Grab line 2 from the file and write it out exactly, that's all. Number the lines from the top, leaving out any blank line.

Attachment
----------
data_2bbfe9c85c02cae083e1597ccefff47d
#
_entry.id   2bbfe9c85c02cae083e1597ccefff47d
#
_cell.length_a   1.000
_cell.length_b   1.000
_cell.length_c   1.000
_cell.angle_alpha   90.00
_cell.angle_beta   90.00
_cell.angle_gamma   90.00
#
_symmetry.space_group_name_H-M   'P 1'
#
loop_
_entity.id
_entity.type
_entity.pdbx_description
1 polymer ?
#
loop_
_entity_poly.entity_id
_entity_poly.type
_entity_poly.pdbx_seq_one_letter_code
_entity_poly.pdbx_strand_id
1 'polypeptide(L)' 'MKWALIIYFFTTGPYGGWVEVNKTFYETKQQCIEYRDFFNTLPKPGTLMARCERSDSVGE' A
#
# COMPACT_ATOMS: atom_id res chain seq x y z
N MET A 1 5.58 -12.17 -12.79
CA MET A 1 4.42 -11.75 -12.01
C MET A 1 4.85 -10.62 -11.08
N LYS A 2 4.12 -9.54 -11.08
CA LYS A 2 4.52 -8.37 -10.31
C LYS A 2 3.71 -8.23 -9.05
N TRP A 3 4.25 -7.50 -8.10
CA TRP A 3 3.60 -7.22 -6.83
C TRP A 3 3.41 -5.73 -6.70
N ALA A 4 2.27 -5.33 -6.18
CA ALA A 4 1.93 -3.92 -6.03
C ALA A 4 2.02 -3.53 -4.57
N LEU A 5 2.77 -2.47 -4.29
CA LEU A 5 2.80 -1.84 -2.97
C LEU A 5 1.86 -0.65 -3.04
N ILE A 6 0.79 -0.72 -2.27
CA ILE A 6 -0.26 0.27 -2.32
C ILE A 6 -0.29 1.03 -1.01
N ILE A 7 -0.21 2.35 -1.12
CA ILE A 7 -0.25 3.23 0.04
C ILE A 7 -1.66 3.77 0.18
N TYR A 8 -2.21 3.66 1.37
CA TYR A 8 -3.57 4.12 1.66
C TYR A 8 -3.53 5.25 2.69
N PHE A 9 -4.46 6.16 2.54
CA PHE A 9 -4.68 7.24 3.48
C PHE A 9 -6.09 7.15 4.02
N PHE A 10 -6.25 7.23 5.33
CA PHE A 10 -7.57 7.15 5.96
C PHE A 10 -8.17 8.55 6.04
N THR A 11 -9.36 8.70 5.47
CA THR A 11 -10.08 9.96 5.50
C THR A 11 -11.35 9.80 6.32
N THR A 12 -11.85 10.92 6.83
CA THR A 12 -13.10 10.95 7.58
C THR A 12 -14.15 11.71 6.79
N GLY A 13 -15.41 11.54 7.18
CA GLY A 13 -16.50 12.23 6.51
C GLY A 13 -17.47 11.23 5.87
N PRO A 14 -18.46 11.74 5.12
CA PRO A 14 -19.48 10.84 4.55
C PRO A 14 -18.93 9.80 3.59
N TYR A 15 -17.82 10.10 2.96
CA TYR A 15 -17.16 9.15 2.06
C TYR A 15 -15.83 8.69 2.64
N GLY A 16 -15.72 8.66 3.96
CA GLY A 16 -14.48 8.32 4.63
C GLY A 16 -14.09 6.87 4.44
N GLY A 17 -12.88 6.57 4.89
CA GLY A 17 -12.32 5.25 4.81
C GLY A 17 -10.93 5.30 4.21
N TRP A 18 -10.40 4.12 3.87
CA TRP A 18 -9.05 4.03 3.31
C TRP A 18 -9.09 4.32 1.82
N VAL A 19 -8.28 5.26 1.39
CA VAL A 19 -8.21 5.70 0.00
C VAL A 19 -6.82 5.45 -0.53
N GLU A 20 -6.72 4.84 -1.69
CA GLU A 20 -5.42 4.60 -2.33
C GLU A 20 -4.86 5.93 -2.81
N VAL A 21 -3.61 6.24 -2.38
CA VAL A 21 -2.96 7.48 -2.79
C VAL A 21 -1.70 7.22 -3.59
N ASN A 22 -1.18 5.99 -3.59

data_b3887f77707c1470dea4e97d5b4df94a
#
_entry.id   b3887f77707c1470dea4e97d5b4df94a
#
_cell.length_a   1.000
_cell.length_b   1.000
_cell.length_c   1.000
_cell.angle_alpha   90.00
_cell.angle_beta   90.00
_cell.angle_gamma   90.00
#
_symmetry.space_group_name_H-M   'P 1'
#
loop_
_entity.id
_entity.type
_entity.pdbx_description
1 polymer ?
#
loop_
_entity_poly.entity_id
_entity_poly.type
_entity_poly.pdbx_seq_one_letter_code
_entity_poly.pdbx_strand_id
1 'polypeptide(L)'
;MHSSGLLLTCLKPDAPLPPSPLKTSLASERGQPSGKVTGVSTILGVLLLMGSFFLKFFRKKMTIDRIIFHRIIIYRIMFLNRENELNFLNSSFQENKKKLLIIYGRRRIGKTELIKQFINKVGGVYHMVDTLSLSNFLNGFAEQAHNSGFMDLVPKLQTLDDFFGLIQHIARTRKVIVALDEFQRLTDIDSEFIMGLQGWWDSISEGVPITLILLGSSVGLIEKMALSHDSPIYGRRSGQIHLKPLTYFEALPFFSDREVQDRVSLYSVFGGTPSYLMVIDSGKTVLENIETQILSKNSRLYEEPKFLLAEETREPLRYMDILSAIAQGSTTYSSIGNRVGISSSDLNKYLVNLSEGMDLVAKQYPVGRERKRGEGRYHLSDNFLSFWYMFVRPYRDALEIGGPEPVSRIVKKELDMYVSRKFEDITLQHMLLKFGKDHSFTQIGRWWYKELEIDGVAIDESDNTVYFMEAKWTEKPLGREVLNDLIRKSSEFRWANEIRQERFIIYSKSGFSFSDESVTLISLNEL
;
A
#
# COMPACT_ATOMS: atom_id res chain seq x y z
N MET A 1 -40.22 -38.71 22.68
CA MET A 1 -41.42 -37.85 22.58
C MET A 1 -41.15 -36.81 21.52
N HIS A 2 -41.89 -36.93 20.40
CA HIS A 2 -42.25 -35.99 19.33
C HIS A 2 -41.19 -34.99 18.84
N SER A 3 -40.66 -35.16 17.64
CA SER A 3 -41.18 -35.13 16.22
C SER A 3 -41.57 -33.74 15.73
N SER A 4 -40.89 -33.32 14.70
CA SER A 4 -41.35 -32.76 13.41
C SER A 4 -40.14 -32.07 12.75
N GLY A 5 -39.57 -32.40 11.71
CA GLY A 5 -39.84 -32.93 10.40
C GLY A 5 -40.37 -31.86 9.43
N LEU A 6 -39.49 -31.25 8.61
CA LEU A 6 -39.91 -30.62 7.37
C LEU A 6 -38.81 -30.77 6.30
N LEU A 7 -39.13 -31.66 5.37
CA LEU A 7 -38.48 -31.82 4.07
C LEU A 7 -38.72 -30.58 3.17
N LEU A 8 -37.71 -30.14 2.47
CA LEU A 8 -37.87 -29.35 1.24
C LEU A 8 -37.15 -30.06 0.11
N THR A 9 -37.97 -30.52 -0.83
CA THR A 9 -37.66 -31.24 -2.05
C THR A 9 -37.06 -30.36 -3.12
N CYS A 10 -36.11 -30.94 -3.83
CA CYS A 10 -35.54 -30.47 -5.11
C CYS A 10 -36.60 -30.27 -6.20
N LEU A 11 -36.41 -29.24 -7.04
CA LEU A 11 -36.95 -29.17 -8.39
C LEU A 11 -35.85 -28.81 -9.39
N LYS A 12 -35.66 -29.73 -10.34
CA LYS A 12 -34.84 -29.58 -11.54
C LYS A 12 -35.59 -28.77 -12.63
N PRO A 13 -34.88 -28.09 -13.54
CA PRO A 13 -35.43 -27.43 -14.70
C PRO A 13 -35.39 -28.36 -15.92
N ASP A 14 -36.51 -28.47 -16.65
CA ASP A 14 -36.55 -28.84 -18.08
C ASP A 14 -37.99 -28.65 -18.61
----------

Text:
#